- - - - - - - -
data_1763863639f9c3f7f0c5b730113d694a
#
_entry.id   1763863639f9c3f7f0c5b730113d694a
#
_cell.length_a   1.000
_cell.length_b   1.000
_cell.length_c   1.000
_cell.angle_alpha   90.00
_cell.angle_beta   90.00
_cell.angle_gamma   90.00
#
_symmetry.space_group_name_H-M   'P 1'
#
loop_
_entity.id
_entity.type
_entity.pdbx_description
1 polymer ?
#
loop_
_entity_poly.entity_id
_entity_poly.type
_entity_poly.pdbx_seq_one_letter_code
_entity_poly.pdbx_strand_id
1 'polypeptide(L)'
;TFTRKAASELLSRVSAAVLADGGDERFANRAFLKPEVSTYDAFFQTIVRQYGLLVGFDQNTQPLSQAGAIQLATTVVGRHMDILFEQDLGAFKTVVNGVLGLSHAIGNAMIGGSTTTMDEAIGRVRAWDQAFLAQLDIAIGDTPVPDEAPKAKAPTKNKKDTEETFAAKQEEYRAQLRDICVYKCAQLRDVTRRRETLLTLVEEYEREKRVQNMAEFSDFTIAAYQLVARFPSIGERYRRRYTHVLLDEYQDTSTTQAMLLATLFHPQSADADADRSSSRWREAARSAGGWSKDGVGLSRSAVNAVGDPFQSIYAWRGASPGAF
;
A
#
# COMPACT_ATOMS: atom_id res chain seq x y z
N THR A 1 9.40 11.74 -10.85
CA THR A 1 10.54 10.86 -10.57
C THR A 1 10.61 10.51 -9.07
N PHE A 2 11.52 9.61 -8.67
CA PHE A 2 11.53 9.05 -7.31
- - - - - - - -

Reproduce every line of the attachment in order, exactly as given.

data_1763863639f9c3f7f0c5b730113d694a
#
_entry.id   1763863639f9c3f7f0c5b730113d694a
#
_cell.length_a   1.000
_cell.length_b   1.000
_cell.length_c   1.000
_cell.angle_alpha   90.00
_cell.angle_beta   90.00
_cell.angle_gamma   90.00
#
_symmetry.space_group_name_H-M   'P 1'
#
loop_
_entity.id
_entity.type
_entity.pdbx_description
1 polymer ?
#
loop_
_entity_poly.entity_id
_entity_poly.type
_entity_poly.pdbx_seq_one_letter_code
_entity_poly.pdbx_strand_id
1 'polypeptide(L)'
;TFTRKAASELLSRVSAAVLADGGDERFANRAFLKPEVSTYDAFFQTIVRQYGLLVGFDQNTQPLSQAGAIQLATTVVGRHMDILFEQDLGAFKTVVNGVLGLSHAIGNAMIGGSTTTMDEAIGRVRAWDQAFLAQLDIAIGDTPVPDEAPKAKAPTKNKKDTEETFAAKQEEYRAQLRDICVYKCAQLRDVTRRRETLLTLVEEYEREKRVQNMAEFSDFTIAAYQLVARFPSIGERYRRRYTHVLLDEYQDTSTTQAMLLATLFHPQSADADADRSSSRWREAARSAGGWSKDGVGLSRSAVNAVGDPFQSIYAWRGASPGAF
;
A
#
# COMPACT_ATOMS: atom_id res chain seq x y z
N THR A 1 9.40 11.74 -10.85
CA THR A 1 10.54 10.86 -10.57
C THR A 1 10.61 10.51 -9.07
N PHE A 2 11.52 9.61 -8.67
CA PHE A 2 11.53 9.05 -7.31